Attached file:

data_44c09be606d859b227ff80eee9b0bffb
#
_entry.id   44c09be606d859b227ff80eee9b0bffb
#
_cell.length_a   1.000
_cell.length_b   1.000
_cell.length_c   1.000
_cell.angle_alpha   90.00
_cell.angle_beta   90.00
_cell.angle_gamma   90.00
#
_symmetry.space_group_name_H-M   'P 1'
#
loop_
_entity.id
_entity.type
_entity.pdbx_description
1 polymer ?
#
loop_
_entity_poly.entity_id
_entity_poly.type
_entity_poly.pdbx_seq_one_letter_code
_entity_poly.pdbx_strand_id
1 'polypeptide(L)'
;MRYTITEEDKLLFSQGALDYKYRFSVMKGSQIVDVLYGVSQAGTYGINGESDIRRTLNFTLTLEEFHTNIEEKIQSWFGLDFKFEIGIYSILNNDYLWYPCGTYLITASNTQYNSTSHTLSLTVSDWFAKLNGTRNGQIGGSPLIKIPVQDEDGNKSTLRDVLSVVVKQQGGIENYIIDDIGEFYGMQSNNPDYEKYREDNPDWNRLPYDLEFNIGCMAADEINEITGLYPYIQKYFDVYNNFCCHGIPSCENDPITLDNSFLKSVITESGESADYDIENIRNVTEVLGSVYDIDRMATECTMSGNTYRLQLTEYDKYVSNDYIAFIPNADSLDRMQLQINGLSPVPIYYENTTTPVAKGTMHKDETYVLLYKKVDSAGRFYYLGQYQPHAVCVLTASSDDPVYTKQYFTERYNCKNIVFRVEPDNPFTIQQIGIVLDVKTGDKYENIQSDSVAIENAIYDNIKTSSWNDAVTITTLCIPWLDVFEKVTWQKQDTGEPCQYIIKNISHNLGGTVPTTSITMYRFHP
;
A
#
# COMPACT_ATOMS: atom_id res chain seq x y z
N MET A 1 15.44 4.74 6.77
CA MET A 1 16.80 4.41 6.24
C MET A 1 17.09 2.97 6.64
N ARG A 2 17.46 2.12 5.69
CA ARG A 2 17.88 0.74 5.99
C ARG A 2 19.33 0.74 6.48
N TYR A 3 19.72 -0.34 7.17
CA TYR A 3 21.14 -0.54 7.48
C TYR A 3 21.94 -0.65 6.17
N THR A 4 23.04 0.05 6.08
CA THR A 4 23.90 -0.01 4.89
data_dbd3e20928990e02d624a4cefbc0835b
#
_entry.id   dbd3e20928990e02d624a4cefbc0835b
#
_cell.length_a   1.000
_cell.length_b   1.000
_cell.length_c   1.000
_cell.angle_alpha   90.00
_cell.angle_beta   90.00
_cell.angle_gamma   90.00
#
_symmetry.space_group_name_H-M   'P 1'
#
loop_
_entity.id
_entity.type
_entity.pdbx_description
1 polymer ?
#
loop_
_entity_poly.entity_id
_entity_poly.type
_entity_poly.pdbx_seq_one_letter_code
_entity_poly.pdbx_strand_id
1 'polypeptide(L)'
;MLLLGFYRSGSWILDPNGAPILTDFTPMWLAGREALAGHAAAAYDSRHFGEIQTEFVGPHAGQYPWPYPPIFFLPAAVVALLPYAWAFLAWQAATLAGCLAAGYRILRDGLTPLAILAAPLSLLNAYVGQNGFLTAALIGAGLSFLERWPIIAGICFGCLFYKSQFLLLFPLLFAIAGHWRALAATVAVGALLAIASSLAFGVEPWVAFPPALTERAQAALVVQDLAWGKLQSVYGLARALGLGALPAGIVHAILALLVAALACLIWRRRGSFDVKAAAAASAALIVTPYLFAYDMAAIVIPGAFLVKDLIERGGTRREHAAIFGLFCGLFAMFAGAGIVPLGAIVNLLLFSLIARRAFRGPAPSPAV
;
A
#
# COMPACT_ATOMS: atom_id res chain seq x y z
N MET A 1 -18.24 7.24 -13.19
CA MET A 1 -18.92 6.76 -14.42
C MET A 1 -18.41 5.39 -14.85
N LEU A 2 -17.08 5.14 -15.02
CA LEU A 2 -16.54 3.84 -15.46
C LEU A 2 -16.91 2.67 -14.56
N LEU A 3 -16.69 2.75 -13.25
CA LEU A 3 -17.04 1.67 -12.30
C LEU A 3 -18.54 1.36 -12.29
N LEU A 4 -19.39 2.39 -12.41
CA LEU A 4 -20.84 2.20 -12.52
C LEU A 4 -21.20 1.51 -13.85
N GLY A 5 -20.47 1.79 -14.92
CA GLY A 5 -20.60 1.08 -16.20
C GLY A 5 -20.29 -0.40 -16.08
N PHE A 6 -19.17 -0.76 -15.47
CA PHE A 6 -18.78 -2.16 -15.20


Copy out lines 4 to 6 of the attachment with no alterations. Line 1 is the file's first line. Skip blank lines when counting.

#
_cell.length_a   1.000
_cell.length_b   1.000